courts decision that what was meant to be returned to the patentee is not the formula itself, but only its
use and the right to such use
1. What was actually ceded and transferred by the patentee Magdalo V Francisco in favor of the
petitioner corporation was only the use of the formula. The Bill of Assignment vested in the petitioner
corporation no title to the formula.
- One of the principal considerations of the Bill of Assignment is the payment of "royalty of 2% of the
net annual profit" which the petitioner corporation may realize by and/or out of its production of Mafran
sauce and other food products, etc. The word "royalty," when employed in connection with a license
under a patent, means the compensation paid for the use of a patented invention.
- The intention of the patentee at the time of its execution was to part, not with the formula for Mafran
sauce, but only its use, to preserve the monopoly and to effectively prohibit anyone from availing of the
- Should dissolution or the petitioner corporation eventually take place, "the property rights and interests
over said trademark and formula shall automatically revert" to the patentee.
- Facts of the case compellingly demonstrate continued possession of the Mafran sauce formula by the
- A conveyance should be interpreted to effect "the least transmission of rights."
2. YES. The petitioner, acting through its corporate officers, schemed and maneuvered to ease out,
separate and dismiss the said from the service as permanent chief chemist, in flagrant violation of the
Bill of Assignment. The fact that a month after the institution of the action for rescission, the petitioner
corporation, thru Reyes requested the patentee to report for duty, is of no consequence.
3. YES. Appellees had no alternative but to rile the present action for rescission and damages.
- The power to rescind obligations is implied in reciprocal ones, in case one of the obligors should not
comply with what is incumbent upon him. The injured party may choose between fulfillment and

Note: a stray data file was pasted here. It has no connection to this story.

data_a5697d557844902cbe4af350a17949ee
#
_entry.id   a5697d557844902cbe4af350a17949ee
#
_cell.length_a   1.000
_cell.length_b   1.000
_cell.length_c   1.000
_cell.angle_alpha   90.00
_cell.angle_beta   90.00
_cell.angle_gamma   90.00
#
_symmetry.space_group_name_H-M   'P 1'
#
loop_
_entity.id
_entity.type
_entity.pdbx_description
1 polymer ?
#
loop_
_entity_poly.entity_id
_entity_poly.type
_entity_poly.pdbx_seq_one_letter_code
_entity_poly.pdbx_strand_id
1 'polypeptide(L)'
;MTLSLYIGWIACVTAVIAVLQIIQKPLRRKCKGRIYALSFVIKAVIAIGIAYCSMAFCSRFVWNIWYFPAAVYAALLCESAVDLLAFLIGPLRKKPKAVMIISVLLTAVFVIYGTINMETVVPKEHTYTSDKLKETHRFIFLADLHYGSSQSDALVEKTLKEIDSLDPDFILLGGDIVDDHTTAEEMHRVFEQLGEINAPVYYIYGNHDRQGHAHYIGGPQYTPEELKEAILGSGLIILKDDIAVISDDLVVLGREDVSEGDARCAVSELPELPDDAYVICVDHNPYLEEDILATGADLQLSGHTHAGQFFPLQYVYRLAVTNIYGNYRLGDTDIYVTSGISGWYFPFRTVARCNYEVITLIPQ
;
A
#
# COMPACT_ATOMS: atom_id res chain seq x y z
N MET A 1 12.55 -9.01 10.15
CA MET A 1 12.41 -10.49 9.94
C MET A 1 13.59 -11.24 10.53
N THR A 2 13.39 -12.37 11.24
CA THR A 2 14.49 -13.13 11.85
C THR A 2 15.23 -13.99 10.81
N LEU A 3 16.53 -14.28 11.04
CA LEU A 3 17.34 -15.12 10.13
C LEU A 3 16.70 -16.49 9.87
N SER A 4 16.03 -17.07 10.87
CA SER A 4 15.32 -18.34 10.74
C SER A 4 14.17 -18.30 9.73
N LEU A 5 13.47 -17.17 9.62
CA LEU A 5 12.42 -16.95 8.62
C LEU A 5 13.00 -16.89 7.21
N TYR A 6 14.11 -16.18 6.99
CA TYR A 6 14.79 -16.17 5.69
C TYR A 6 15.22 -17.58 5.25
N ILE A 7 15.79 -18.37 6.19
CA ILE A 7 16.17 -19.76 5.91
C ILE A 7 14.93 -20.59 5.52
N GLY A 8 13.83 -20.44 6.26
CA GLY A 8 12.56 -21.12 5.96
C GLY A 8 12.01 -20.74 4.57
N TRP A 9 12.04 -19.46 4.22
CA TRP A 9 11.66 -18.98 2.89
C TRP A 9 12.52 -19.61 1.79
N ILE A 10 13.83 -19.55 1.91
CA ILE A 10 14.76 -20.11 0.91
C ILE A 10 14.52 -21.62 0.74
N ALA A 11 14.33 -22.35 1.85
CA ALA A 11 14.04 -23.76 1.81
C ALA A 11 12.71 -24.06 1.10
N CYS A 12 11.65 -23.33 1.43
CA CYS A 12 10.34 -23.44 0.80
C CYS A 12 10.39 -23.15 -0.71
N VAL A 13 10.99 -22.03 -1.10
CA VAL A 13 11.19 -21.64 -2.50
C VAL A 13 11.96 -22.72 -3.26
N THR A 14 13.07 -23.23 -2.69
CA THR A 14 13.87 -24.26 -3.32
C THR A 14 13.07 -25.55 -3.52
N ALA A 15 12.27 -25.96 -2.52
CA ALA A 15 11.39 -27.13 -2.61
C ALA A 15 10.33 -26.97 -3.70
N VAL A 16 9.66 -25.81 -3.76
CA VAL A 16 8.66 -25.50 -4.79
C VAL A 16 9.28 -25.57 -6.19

rescission of the obligation, with payment of damages in either case.
- There is no controversy that the provisions of the Bill of Assignment are reciprocal in nature.
The general rule is that rescission of a contract will not be permitted for a slight or casual breach, but
only for such substantial and fundamental breach as would defeat the very object of the parties in
making the agreement.
- The dismissal of Magdalo V Francisco as the permanent chief chemist of the corporation is a
fundamental and substantial breach of the Bill of Assignment. He was dismissed without any fault or
negligence on his part.
4. YES. The corporation could not escape liability to pay the patentee his agreed monthly salary, as
long as the use, as well as the right to use, the formula for Mafran sauce remained with the corporation.
- The contract placed the use of the formula for Mafran sauce with the petitioner, subject to defined
limitations. One of the considerations for the transfer of the use thereof was the undertaking on the part
of the petitioner corporation to employ the patentee as the Second Vice President and Chief Chemist
on a permanent status, at a monthly salary of P300, unless "death or other disabilities" supervened.
5. YES. It is a logical inference from the appellate court's decision that what was meant to be returned
to the patentee is not the formula itself, but only its use and the right to such use. Article 1385 of the
New Civil Code provides that rescission creates the obligation to return the things which were the object
of the contract.